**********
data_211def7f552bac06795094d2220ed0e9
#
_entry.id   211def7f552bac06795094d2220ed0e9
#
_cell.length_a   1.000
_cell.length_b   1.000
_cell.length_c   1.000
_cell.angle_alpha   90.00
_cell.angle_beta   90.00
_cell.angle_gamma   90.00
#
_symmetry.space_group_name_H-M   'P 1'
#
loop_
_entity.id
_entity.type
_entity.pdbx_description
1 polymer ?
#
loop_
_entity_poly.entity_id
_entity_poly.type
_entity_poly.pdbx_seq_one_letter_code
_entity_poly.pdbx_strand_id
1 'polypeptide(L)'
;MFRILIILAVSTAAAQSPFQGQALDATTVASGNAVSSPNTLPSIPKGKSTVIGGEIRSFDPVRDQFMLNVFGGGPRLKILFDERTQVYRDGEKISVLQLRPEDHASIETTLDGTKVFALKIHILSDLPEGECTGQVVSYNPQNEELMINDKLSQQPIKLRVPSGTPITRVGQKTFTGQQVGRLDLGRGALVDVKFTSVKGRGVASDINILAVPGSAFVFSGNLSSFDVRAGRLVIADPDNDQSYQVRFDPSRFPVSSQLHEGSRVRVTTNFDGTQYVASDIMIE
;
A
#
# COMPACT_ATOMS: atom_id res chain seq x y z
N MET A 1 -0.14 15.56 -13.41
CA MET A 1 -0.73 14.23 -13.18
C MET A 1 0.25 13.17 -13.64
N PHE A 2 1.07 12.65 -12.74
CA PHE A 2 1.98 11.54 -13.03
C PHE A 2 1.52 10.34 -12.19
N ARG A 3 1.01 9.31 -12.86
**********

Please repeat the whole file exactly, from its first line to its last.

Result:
data_211def7f552bac06795094d2220ed0e9
#
_entry.id   211def7f552bac06795094d2220ed0e9
#
_cell.length_a   1.000
_cell.length_b   1.000
_cell.length_c   1.000
_cell.angle_alpha   90.00
_cell.angle_beta   90.00
_cell.angle_gamma   90.00
#
_symmetry.space_group_name_H-M   'P 1'
#
loop_
_entity.id
_entity.type
_entity.pdbx_description
1 polymer ?
#
loop_
_entity_poly.entity_id
_entity_poly.type
_entity_poly.pdbx_seq_one_letter_code
_entity_poly.pdbx_strand_id
1 'polypeptide(L)'
;MFRILIILAVSTAAAQSPFQGQALDATTVASGNAVSSPNTLPSIPKGKSTVIGGEIRSFDPVRDQFMLNVFGGGPRLKILFDERTQVYRDGEKISVLQLRPEDHASIETTLDGTKVFALKIHILSDLPEGECTGQVVSYNPQNEELMINDKLSQQPIKLRVPSGTPITRVGQKTFTGQQVGRLDLGRGALVDVKFTSVKGRGVASDINILAVPGSAFVFSGNLSSFDVRAGRLVIADPDNDQSYQVRFDPSRFPVSSQLHEGSRVRVTTNFDGTQYVASDIMIE
;
A
#
# COMPACT_ATOMS: atom_id res chain seq x y z
N MET A 1 -0.14 15.56 -13.41
CA MET A 1 -0.73 14.23 -13.18
C MET A 1 0.25 13.17 -13.64
N PHE A 2 1.07 12.65 -12.74
CA PHE A 2 1.98 11.54 -13.03
C PHE A 2 1.52 10.34 -12.19
N ARG A 3 1.01 9.31 -12.86